Abstracts to the papers that appeared in Journal of Recreational Mathematics 36(1)
A Numerological Mini Tour of Manhattan
In this paper the imaginary Professor Richard Stein is in Manhattan in New York City entertaining a small group of Japanese mathematicians. Being schooled in many of the properties of numbers, Professor Stein includes many numerical facts and properties of the landmarks as the group moves through the city.
Curious Numbers in the King James Bible
The imaginary Professor Richard Stein has just completed a vacation in Germany where he met with a group of Protestant fundamentalists. At their urging, the professor gave a speech on some of the number curiosities that appear in the King James version of the Christian bible and those facts are given in a letter to the author.
Consecutive Cubes with Perfect Square Sums
Queens College CUNY
Starting with the observation that 23^3 + 24^3 + 25^3 = 204^2, the author conducts a search for additional solutions where the first number in the sequence is 2 or greater.
Does Shooting Efficiency Matter in Explaining NBA Salaries?
Paul M. Sommers
Three different measures of a National Basketball Association (NBA) player’s performance are used in regressions to help explain variation in 2007-08 NBA salaries. The 269 NBA players included in the sample have at least two years of pro experience and appeared in at least 20 games in the 2006-07 season. After accounting for an NBA player’s years as a pro and binary variables that control for black, East European, and other foreign-born players, the results show that the measure that uses only points, rebounds, steals, and turnovers explains variation in NBA salaries as well as the two other measures that use additional facets of a player’s performance.
Do New Ballparks Affect the Home-Field Advantage?
Paul M. Sommers
Five major league baseball teams (Baltimore Orioles, Cleveland Indians, Texas Rangers , Colorado Rockies, and Atlanta Braves) played in a new ballpark between 1992 and 1997. For each team, the author uses a series of chi-squared tests to examine the relationship between winning and home site. When the home records one season (or three seasons) before the move are compared to the home records one season after the move, there is no discernible added home-field advantage. There is not even a home-field advantage through the first two months in new ballparks compared to the rest of the season.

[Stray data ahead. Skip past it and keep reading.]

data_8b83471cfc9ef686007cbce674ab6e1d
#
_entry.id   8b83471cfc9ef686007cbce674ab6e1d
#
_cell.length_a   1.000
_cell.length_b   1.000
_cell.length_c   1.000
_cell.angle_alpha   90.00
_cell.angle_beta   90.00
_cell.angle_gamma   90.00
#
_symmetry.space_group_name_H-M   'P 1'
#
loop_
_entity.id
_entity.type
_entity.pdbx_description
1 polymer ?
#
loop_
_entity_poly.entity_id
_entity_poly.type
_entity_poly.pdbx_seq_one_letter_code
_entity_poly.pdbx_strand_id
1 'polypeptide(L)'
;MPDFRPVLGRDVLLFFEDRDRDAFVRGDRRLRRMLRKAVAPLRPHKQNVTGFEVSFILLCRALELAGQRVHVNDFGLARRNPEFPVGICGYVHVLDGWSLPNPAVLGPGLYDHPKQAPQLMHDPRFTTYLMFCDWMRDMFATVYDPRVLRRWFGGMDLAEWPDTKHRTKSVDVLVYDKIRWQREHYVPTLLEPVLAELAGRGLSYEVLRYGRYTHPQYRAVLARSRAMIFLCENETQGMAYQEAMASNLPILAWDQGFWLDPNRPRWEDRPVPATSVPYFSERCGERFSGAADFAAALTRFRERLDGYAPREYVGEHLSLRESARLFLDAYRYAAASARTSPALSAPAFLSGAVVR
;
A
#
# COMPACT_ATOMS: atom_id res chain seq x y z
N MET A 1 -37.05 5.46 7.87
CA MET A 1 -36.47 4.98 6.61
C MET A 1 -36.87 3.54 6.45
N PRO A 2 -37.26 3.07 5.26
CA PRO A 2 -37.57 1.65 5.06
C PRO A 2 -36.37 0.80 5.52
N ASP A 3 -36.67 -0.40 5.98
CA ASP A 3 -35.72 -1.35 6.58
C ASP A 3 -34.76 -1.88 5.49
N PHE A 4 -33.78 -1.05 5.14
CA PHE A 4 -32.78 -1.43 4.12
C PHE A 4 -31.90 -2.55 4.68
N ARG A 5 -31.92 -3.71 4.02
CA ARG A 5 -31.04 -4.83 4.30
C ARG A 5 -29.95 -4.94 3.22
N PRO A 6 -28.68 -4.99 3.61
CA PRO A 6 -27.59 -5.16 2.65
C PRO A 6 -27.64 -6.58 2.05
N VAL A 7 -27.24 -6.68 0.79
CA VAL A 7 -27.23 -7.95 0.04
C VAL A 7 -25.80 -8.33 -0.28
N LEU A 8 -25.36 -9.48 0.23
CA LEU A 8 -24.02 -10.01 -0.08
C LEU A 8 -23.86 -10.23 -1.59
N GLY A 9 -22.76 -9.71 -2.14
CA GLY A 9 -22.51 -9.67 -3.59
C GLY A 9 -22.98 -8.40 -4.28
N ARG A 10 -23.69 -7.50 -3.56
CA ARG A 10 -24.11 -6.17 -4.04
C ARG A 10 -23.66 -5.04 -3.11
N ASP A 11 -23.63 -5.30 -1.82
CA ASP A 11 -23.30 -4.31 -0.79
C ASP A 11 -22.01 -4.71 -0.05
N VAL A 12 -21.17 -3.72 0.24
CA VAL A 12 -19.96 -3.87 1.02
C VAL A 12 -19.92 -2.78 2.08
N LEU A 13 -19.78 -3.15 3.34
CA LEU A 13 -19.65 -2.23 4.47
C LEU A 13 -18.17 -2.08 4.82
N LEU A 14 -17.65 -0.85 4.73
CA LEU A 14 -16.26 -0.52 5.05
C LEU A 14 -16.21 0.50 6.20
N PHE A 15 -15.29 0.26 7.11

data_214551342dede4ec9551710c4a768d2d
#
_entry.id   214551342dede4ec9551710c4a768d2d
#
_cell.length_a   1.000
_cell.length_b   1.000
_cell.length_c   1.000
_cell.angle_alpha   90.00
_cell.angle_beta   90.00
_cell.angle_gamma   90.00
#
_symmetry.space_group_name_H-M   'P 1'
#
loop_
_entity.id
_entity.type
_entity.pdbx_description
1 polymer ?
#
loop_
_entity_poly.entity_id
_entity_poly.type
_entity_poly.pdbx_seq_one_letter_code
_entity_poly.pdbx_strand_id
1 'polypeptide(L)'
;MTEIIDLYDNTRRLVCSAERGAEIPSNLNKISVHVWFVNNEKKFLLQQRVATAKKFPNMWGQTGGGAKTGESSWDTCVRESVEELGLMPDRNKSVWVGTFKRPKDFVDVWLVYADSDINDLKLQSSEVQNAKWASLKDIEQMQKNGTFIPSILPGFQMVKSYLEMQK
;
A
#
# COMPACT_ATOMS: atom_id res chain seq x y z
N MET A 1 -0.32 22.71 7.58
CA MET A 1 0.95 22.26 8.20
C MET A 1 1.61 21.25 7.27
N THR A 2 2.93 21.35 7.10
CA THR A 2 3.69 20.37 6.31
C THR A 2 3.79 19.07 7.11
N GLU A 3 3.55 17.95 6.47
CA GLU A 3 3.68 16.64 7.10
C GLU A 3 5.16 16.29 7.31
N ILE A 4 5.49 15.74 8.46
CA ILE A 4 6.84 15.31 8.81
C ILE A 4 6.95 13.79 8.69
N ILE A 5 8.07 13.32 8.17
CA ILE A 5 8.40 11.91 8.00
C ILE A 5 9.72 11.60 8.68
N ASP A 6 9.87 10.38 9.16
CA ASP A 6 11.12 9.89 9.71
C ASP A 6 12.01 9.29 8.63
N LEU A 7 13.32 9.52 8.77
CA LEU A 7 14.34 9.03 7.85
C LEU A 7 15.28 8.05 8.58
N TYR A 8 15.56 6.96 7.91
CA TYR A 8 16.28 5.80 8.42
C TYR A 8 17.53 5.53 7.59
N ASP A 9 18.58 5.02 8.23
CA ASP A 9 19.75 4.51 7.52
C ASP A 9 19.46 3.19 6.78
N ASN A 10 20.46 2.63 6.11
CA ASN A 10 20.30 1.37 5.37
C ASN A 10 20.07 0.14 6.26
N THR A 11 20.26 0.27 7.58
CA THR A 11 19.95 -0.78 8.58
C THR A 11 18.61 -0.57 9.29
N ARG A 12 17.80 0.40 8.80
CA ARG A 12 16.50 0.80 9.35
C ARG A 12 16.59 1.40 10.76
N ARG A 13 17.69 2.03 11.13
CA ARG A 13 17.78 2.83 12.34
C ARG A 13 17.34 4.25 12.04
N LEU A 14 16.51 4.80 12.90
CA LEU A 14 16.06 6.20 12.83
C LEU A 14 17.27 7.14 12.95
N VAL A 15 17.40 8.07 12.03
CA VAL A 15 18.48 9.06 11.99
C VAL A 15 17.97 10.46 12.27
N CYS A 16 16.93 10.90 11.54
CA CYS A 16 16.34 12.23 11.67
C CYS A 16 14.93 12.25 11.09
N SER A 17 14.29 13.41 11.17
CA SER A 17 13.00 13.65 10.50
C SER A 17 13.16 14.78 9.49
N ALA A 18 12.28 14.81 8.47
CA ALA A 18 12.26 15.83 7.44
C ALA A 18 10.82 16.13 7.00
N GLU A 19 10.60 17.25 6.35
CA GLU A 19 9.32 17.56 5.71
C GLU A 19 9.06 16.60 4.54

Mark J. Lockwood
Dale K. Hathaway
Olivet Nazarene University
There are three regular shapes that tile the plane, the square, equilateral triangle and hexagon. Polyforms are the figures created by putting together multiple copies of one of the regular shapes in an edge-to-edge manner. When the next shape is to be attached, there are several locations where it can be placed.
In this paper the decision for where to place the next shape in the construction of the polyform is made in a random manner and some of the consequences of this tactic are examined.
Retrolife Generation of the Twelve Pentominoes©
The “Game of Life” was invented by John Horton Conway in the early 1970s and it has fascinated people ever since. It is played on a two-dimensional checkerboard and starts with an initial pattern of cells that are “alive” or “dead.” The game iterates using simple rules regarding what cells come “alive”, stay “alive” or “die.”
Retrolife is the examination of configurations that will create a specific configuration using one iteration of the rules of the game. This paper presents initial configurations that will lead to the generation of each of the 12 pentominoes after one iteration.
James M. Henle
Emma L. Schlatter
We present a new Nim-type game. The description is simple but the strategy is complex. There is a well-defined core outside of which the game is neatly structured. Inside the core the game appears chaotic. We have partial results for the core, a strategy outside the core, and an overall strategy that might be described as “promising.”
What’s the Radius
Problem solver extraordinaire Dick Hess posed the simple question to the author.
“If chords WZ, XY and YZ in circle O measure 7, 2 and 2, respectively, as shown in the figure, what is the radius of the circle?”
A generalized version of this problem is solved in this paper.